in ascertaining or evaluating all such risks. Though we typically structure our acquisitions to provide for future contingent purchase payments that are based on the future performance of the acquired entity, our forecasts of the investment’s future performance also factor into the initial consideration. When actual financial results differ, our returns on the investment could be adversely affected.
We may also experience difficulty integrating new employees, businesses, assets or systems into our organization, including with respect to our internal policies and required controls. We may face reputational and legal risks in situations where we have a significant minority investment but limited control over the investment's operations. Furthermore, it may take longer than anticipated to realize the expected benefits from these transactions, or those benefits may ultimately be smaller than anticipated or may not be realized at all. Talent is among our most valuable assets, and we also may not realize the intended benefits of a transaction if we fail to retain targeted personnel. Acquisition and integration activity may also divert management’s attention and other corporate resources from other business needs. If we fail to realize the intended advantages of any given investment or acquisition, or if we do not identify or correctly measure the associated risks and liabilities, our results of operations and financial position could be adversely affected.
We rely extensively on information technology systems and could face cybersecurity risks.
We rely extensively and increasingly on information technologies and infrastructure to manage our business, including digital storage of marketing strategies and client information, developing new business opportunities and digital products, and processing business transactions. The incidence of malicious technology-related events, such as cyberattacks, computer hacking, computer viruses, worms or other destructive or disruptive software, denial of service attacks or other malicious activities is on the rise worldwide. Power outages, equipment failure, natural disasters (including extreme weather), terrorist activities or human error may also affect our systems and result in disruption of our services or loss or improper disclosure of personal data, business information, including intellectual property, or other confidential information. We operate in many respects on a decentralized basis, with a large number of agencies and legal entities, and the resulting size, diversity and disparity of our technology systems and complications in implementing standardized technologies and procedures could increase our potential vulnerability to such breakdowns, malicious intrusions or attacks.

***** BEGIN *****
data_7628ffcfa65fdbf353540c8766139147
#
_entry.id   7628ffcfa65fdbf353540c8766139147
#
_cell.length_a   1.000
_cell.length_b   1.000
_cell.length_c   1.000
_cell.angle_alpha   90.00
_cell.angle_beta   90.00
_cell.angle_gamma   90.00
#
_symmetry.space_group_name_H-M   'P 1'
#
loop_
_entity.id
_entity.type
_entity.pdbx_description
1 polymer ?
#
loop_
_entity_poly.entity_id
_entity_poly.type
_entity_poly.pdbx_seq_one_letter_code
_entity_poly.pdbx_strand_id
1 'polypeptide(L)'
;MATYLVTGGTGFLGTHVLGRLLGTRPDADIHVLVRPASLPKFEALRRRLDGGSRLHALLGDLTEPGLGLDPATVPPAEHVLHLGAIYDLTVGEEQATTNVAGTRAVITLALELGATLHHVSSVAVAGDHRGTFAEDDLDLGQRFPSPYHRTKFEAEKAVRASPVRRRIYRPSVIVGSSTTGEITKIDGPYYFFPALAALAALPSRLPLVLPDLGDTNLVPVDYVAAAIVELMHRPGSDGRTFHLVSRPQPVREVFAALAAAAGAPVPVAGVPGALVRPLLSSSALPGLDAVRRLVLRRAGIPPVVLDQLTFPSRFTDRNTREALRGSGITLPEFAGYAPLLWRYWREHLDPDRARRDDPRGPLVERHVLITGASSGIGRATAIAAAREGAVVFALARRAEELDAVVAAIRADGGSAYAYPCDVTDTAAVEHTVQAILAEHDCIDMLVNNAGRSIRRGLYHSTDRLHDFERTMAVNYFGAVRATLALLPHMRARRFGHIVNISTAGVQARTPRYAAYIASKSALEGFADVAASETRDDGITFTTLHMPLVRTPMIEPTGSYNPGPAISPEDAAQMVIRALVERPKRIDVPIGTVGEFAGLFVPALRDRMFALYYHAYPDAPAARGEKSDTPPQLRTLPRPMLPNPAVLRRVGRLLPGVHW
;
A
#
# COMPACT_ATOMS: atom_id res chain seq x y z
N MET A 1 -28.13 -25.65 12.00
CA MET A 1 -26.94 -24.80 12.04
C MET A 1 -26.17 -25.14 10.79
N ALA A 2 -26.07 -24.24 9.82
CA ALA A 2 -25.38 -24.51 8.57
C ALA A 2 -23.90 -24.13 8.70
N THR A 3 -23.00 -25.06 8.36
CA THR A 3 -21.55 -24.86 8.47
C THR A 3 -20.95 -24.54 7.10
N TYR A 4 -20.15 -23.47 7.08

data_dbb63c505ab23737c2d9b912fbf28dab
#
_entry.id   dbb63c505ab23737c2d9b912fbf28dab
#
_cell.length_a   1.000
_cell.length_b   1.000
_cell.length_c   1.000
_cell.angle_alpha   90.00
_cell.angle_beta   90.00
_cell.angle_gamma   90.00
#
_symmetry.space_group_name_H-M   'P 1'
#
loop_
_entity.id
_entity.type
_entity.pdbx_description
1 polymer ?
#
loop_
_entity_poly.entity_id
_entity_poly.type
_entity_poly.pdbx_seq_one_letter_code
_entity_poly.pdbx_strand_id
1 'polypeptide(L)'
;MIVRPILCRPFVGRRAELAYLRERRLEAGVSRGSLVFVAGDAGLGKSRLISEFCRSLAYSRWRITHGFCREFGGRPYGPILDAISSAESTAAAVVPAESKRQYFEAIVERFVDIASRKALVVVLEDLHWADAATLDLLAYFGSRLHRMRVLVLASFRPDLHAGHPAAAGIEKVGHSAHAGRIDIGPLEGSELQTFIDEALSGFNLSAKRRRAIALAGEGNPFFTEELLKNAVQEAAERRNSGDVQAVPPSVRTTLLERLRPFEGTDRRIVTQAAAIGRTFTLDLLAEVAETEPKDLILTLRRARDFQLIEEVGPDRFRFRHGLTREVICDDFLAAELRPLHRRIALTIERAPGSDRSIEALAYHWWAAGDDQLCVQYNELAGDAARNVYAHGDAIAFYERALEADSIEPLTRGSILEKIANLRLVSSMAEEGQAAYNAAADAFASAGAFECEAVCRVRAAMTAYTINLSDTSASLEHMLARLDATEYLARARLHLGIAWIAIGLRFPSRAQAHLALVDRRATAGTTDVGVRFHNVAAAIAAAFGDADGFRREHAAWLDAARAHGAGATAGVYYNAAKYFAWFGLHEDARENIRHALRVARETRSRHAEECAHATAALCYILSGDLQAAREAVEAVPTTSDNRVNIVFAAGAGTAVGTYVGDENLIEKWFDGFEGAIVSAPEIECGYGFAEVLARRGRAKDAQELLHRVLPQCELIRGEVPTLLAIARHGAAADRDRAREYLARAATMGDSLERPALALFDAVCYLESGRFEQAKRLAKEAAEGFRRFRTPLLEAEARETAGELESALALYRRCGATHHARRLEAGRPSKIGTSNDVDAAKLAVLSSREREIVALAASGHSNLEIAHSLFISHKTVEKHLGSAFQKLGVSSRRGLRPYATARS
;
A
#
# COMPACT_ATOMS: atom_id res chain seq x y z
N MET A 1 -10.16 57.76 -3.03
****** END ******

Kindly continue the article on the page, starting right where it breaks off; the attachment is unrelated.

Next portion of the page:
Likewise, data privacy breaches, as well as improper use of social media, by employees and others may pose a risk that sensitive data, such as personally identifiable information, strategic plans and trade secrets, could be exposed to third parties or to the general public. We operate worldwide, and the legal rules governing data transfers are often complex, conflicting, unclear or ever-changing. We also utilize third parties, including third-party “cloud” computing services, to store, transfer or process data, and system failures or network disruptions or breaches in the systems of such third parties could adversely affect our reputation or business.
Any such breaches or breakdowns could expose us to legal liability, be expensive to remedy, result in a loss of our or our clients’ or vendors’ proprietary information and damage our reputation. Efforts to develop, implement and maintain security measures are costly, may not be successful in preventing these events from occurring and require ongoing monitoring and updating as technologies change and efforts to overcome security measures become more sophisticated.
Our earnings would be adversely affected if we were required to recognize asset impairment charges or increase our deferred tax valuation allowances.
We evaluate all of our long-lived assets (including goodwill, other intangible assets and fixed assets), investments and deferred tax assets for possible impairment or realizability annually or whenever there is an indication that they are impaired or not realizable. If certain criteria are met, we are required to record an impairment charge or valuation allowance.
As of December 31, 2016, we have substantial amounts of long-lived assets, deferred tax assets and investments on our Consolidated Balance Sheet, including approximately $3.7 billion of goodwill. Future events, including our financial performance, market valuation of us or market multiples of comparable companies, loss of a significant client’s business or strategic decisions, could cause us to conclude that impairment indicators exist and that the asset values associated with long-lived assets, deferred tax assets and investments may have become impaired. Any significant impairment loss would have an adverse impact on our reported earnings in the period in which the charge is recognized. For further discussion of goodwill and other intangible assets, as well as our sensitivity analysis of our valuation of these assets, see “Critical Accounting Estimates” in Part II, Item 7, Management’s Discussion and Analysis of Financial Condition and Results of Operations.
We may not be able to meet our performance targets and milestones.
From time to time, we communicate to the public certain targets and milestones for our financial and operating performance that are intended to provide metrics against which to evaluate our performance. They should not be understood as predictions or guidance about our expected performance. Our ability to meet any target or milestone is subject to inherent risks and uncertainties, and we caution investors against placing undue reliance on them. See Statement Regarding Forward-Looking Disclosure.